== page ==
Breathing exercises improve focus in children with ADHD • Earth.com
Yoga and breathing exercises can improve attention and decrease hyperactivity in children with attention deficit hyperactivity disorder (ADHD)
05-16-2021

Breathing exercises improve focus in children with ADHD

Yoga and breathing exercises can improve attention and decrease hyperactivity in children with attention deficit hyperactivity disorder (ADHD). A team of psychologists at Ural Federal University also found that after special exercise training, children with ADHD could engage in complex activities for longer without getting tired. 

Study lead author Sergey Kiselev is the head of the Laboratory of Brain and Neurocognitive Development at UrFU. “We have revealed that body-oriented training has positive effect on executive abilities in children with ADHD,” wrote Kiselev. 

ADHD is associated with the impaired development of a child’s nervous system. The symptoms of ADHD, including inattention, excessive activity, and impulsive behavior, often emerge at the age of seven or at the beginning of regular education.

“For children with ADHD, as a rule, the part of the brain that is responsible for the regulation of brain activity – the reticular formation – is deficient,” said Kiselev. “This leads to the fact that they often experience states of inadequate hyperactivity, increased distraction and exhaustion, and their functions of regulation and control suffer a second time.”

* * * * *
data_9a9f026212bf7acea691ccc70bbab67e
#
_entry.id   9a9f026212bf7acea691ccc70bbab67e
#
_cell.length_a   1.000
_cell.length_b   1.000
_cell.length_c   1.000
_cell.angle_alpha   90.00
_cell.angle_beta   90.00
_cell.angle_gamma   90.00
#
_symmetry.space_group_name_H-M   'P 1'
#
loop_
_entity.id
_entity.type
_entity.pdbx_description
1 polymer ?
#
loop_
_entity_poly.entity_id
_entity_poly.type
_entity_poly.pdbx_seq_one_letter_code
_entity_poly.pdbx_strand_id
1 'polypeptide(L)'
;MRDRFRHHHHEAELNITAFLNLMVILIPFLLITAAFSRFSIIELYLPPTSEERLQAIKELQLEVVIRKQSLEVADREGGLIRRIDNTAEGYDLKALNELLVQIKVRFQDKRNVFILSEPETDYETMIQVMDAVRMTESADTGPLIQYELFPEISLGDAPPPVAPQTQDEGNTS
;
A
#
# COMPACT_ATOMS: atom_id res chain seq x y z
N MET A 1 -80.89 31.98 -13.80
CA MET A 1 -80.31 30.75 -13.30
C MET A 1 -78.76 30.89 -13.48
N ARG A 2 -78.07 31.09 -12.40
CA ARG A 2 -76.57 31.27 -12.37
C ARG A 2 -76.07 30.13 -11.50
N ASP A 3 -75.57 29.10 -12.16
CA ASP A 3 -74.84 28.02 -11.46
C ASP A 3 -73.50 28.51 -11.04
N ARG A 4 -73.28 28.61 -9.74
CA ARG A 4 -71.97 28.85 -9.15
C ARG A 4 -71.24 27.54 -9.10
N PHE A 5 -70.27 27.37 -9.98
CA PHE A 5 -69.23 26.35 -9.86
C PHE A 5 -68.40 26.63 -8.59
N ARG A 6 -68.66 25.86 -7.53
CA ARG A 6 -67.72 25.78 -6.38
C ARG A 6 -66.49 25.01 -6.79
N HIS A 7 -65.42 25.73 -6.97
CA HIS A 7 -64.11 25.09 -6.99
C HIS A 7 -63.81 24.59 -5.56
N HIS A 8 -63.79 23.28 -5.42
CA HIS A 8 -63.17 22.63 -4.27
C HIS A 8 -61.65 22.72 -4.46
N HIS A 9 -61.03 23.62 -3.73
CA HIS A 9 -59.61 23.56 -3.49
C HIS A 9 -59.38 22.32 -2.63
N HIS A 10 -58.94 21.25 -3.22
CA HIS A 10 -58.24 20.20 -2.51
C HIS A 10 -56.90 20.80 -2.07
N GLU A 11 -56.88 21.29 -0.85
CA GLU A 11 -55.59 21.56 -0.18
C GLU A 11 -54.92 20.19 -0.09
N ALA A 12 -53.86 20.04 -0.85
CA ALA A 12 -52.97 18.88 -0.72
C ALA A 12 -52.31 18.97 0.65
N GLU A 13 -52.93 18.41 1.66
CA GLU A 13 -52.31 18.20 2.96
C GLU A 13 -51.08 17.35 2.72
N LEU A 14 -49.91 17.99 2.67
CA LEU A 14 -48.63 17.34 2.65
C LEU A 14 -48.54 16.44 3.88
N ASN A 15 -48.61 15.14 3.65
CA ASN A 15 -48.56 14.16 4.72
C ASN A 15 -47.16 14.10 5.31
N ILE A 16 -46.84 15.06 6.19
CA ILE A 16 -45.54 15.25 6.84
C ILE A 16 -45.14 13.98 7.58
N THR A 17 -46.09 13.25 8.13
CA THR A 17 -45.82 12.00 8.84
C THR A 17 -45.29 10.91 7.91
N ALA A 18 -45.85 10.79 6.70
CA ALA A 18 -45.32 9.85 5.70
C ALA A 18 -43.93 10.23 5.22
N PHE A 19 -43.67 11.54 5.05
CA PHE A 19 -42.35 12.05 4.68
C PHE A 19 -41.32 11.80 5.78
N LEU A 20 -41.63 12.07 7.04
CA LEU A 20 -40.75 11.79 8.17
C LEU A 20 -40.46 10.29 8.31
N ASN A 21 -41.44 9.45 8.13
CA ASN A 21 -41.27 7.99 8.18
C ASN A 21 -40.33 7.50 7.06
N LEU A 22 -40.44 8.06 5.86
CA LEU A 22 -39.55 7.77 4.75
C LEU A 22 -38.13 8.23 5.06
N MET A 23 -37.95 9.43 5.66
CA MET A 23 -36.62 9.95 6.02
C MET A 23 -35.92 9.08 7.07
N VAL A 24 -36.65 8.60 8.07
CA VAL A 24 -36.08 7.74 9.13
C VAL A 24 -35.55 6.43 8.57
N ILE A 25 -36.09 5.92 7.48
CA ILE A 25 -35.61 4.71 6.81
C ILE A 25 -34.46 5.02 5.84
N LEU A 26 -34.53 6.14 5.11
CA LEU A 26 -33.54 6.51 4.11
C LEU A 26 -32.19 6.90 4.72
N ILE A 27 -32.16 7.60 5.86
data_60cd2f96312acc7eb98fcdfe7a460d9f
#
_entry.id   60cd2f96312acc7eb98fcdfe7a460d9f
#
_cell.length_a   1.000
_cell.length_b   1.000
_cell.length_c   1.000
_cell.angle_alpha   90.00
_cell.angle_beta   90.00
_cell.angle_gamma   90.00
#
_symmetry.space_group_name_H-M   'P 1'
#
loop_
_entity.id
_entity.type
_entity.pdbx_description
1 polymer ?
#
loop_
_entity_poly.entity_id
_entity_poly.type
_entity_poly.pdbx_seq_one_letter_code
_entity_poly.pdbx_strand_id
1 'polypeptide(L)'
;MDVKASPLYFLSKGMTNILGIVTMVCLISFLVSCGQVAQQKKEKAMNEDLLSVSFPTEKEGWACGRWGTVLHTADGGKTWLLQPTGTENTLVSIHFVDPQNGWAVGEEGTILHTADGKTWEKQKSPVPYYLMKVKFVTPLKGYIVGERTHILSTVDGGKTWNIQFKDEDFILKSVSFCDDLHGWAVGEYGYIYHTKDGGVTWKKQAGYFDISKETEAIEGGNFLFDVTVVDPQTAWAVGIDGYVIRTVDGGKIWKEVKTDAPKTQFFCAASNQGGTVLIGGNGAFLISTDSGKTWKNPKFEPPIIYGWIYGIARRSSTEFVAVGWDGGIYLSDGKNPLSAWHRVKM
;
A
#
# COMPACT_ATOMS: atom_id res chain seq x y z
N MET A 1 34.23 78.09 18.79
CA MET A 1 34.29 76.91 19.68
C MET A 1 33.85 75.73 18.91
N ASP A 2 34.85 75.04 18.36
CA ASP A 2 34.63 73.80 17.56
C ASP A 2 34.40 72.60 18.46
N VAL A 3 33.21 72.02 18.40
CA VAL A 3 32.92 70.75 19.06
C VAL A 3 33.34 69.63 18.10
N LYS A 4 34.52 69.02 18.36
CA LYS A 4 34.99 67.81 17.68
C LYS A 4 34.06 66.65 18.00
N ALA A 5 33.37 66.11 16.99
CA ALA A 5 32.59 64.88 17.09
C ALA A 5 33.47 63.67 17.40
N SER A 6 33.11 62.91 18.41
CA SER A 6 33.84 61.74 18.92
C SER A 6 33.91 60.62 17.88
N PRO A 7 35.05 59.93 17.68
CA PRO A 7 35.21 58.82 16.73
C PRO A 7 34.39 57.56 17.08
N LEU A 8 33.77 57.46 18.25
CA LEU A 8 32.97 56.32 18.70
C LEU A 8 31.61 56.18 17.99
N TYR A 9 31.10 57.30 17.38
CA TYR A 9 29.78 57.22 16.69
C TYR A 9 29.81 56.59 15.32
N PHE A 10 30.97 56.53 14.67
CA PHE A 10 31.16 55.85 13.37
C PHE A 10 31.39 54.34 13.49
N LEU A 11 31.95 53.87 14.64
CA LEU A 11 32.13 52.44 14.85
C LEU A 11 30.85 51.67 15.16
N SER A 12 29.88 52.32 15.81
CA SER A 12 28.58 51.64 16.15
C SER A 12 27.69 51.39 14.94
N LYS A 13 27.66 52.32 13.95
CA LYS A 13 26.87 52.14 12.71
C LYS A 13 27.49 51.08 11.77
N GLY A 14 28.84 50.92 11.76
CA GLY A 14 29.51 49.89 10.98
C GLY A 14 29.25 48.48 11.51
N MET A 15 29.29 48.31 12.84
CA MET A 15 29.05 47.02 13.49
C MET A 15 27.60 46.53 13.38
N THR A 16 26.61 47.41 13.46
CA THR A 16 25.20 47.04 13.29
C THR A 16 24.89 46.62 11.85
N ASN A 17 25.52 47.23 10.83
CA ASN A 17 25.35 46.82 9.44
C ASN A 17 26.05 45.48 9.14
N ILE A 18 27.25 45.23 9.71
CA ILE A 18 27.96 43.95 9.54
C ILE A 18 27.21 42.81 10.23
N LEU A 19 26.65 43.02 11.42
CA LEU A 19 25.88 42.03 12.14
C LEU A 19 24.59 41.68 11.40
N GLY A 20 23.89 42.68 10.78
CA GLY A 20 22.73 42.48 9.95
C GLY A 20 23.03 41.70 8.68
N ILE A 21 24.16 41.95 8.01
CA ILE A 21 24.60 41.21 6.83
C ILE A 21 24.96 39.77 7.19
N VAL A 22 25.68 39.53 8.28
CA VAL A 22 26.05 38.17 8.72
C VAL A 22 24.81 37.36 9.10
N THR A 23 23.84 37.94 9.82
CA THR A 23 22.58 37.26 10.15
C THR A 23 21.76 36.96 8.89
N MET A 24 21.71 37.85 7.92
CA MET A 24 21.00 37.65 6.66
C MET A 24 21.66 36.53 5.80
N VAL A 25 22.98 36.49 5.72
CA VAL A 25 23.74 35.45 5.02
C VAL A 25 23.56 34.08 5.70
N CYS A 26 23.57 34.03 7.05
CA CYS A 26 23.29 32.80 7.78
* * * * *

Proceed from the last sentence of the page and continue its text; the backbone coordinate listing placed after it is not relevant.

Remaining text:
“We used a special breathing exercise based on the development of diaphragmatic rhythmic deep breathing – belly breathing. Such breathing helps to better supply the brain with oxygen and helps the reticular formation to better cope with its role. When the reticular formation receives enough oxygen, it begins to better regulate the child’s state of activity.”

In addition to breathing exercises, the experts focused on exercises with polar states “tension-relaxation.” The children were trained three times a week for two to three months.

“Exercise has an immediate effect that appears immediately, but there is also a delayed effect,” explained Kiselev. “We found that exercise has a positive effect on regulation and control functions in children with ADHD and one year after the end of the exercise.” 

“This happens because the child’s correct breathing is automated, it becomes a kind of assistant that allows better supply of oxygen to the brain, which, in turn, has a beneficial effect on the behavior and psyche of a child with ADHD.”

The training method was developed by the Russian neuropsychologist Anna Semenovich as part of a neuropsychological correction technique, and the UrFU team tested how well this approach helps children with ADHD. Kiselev noted that while the study showed that yoga and breathing exercises have a positive effect, further research is needed. 

The study is published in the journal Biological Psychiatry.

By Chrissy Sexton, Earth.com Staff Writer

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